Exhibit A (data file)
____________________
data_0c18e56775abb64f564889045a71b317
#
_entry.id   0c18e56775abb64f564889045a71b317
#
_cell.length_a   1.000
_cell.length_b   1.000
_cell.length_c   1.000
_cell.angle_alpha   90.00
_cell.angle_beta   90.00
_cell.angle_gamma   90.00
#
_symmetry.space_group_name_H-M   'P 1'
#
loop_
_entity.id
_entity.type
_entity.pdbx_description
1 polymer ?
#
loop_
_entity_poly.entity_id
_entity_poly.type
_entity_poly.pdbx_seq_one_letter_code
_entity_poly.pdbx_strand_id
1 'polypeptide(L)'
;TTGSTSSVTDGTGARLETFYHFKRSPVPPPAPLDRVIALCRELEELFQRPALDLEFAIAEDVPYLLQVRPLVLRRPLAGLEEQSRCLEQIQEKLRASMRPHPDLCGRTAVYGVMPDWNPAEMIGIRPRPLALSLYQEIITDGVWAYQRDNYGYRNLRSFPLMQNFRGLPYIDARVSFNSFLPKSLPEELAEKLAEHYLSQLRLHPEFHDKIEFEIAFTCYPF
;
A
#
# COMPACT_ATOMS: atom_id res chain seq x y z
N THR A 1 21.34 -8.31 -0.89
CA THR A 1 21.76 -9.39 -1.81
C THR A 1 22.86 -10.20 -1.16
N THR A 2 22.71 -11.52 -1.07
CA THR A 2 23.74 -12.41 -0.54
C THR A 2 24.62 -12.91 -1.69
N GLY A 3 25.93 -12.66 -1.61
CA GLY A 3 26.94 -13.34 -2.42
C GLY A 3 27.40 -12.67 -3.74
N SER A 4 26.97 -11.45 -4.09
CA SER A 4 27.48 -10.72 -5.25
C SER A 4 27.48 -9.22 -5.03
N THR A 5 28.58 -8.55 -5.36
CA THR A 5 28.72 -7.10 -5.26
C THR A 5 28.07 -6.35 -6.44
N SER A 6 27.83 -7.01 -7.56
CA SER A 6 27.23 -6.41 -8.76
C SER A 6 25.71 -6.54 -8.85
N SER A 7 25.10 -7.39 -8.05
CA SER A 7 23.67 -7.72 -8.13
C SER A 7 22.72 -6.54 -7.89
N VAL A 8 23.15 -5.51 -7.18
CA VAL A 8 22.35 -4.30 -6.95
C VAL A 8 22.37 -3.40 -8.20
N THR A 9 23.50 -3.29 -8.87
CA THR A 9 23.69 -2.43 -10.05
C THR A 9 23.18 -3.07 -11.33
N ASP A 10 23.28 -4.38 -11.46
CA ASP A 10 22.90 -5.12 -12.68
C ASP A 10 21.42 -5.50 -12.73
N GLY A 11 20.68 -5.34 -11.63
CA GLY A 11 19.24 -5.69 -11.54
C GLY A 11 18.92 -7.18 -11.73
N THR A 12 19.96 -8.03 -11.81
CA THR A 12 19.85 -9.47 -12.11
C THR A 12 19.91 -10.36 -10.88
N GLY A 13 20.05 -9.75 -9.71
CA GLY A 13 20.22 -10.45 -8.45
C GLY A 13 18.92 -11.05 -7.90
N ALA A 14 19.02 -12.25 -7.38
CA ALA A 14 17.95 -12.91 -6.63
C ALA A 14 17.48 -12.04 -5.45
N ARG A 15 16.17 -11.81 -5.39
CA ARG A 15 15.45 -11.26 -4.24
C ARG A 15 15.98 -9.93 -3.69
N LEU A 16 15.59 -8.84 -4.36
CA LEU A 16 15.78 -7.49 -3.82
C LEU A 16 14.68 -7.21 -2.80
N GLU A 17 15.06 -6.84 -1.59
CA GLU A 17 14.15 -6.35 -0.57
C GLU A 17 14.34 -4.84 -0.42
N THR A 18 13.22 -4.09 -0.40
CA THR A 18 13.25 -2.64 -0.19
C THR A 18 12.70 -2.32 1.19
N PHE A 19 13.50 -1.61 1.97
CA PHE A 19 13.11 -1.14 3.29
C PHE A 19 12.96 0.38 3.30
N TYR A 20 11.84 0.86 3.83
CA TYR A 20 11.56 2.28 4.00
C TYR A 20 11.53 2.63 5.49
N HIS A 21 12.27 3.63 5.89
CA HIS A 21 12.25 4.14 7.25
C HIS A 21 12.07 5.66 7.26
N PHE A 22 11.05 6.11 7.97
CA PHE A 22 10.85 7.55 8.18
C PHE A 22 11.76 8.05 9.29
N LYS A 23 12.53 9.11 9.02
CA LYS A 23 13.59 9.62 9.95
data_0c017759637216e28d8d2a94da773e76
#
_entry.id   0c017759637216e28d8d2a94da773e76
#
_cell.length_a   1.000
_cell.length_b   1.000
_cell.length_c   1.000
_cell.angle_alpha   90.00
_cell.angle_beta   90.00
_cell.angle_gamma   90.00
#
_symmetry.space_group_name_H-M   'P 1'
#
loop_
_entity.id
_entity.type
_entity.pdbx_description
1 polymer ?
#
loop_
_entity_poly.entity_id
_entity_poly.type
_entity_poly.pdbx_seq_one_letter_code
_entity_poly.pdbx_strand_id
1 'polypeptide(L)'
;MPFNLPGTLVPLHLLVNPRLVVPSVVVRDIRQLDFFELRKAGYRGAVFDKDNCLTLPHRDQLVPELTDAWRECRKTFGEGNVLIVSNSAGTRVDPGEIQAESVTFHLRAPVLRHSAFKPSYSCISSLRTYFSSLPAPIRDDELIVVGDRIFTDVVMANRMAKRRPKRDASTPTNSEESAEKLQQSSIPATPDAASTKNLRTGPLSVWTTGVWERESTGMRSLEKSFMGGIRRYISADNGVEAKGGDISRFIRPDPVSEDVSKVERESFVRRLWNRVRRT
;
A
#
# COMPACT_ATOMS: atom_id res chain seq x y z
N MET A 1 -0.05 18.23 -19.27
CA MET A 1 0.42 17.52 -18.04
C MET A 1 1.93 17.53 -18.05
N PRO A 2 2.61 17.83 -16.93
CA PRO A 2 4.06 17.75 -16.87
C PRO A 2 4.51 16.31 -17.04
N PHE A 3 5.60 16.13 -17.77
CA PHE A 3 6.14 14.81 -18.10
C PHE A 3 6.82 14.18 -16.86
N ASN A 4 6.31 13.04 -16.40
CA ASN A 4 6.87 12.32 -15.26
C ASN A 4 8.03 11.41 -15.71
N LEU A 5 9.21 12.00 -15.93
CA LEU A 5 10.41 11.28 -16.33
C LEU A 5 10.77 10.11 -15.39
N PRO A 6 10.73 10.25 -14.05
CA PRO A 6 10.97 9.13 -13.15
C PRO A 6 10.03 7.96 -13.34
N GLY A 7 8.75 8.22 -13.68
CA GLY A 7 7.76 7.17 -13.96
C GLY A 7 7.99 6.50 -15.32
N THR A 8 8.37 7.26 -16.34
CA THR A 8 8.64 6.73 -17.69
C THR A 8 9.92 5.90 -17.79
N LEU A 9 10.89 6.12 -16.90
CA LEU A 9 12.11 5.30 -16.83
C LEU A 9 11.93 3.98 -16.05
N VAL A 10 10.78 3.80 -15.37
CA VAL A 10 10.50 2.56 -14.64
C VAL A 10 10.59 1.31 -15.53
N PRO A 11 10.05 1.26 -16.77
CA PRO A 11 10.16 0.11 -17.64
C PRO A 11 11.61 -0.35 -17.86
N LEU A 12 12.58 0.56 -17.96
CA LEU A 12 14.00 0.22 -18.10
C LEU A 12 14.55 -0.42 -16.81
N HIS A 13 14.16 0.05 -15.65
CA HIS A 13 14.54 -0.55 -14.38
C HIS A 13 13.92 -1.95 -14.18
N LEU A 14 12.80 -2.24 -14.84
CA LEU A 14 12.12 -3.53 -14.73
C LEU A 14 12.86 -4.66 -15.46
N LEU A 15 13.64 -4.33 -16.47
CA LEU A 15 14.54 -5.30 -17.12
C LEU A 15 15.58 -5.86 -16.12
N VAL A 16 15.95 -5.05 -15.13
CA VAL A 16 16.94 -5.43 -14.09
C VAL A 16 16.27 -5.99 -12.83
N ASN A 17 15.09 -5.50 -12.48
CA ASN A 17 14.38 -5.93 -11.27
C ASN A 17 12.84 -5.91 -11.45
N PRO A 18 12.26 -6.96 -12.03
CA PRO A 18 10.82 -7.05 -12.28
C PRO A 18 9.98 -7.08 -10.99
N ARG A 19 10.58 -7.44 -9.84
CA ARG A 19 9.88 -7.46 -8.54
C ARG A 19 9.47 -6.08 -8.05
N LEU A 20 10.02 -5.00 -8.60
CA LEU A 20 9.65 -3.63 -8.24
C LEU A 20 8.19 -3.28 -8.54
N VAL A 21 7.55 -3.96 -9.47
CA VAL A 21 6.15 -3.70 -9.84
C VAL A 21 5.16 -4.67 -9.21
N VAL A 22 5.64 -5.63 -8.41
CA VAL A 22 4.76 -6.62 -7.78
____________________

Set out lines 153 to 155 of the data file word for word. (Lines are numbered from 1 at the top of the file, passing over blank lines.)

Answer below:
N LEU A 9 10.89 6.12 -16.90
CA LEU A 9 12.11 5.30 -16.83
C LEU A 9 11.93 3.98 -16.05